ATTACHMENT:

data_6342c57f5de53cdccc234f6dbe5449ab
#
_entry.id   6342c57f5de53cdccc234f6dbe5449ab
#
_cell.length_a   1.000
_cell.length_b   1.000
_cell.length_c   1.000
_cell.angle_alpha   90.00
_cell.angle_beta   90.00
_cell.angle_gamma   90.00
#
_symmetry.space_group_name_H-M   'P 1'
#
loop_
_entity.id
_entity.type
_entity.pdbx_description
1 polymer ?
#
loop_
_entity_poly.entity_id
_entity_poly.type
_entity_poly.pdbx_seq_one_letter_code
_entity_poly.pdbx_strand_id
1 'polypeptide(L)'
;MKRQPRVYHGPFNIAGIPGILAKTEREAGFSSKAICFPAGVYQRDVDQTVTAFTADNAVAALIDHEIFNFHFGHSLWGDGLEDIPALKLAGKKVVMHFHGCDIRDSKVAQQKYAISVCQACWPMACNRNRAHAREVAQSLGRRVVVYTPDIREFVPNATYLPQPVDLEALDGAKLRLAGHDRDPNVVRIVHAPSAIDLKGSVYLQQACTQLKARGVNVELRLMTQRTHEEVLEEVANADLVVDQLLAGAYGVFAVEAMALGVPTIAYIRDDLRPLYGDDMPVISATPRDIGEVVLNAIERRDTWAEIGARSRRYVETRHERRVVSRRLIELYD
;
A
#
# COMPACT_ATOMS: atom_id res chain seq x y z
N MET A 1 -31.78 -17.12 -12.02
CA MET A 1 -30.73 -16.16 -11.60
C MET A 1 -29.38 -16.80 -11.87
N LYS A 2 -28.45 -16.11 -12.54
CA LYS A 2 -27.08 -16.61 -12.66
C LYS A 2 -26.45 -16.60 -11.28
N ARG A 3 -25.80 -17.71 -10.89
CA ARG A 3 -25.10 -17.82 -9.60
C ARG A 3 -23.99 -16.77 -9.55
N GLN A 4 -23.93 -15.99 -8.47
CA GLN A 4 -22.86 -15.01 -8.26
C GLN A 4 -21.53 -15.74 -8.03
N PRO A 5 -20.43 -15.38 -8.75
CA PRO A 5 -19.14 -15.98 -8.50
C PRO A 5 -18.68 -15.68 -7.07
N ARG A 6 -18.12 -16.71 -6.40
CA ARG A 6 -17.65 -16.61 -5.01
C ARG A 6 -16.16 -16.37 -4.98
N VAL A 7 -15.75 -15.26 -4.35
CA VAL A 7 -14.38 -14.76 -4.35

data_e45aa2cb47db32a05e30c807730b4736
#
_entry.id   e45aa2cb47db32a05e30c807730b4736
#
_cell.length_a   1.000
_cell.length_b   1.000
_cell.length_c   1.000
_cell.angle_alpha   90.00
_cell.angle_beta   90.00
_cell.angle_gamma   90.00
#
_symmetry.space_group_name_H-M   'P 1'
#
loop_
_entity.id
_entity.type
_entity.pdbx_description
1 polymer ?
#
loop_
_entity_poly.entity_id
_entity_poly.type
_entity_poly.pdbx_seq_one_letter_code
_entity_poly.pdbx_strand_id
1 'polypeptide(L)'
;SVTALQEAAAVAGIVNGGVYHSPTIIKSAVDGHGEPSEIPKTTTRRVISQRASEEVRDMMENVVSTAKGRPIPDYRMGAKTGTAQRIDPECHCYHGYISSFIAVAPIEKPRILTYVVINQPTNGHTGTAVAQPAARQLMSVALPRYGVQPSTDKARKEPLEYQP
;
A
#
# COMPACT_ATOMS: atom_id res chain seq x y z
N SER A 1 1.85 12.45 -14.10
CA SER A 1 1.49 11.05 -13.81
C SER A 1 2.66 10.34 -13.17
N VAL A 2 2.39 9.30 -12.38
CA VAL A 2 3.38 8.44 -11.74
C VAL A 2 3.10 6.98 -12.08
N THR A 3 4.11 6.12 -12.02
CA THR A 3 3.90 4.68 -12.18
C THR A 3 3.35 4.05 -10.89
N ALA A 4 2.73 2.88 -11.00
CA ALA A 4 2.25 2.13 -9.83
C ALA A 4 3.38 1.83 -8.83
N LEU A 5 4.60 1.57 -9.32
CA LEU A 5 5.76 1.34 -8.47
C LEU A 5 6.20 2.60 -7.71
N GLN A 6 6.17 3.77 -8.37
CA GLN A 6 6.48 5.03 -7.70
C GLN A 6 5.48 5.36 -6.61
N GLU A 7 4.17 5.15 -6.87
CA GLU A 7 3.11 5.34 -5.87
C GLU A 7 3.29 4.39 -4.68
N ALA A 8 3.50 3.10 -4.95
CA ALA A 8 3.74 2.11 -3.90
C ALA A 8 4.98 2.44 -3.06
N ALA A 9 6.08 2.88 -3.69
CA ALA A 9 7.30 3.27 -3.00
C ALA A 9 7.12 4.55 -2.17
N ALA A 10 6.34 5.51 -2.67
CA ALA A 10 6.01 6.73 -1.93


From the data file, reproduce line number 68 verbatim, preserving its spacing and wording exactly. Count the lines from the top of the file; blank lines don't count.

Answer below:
1 polymer ?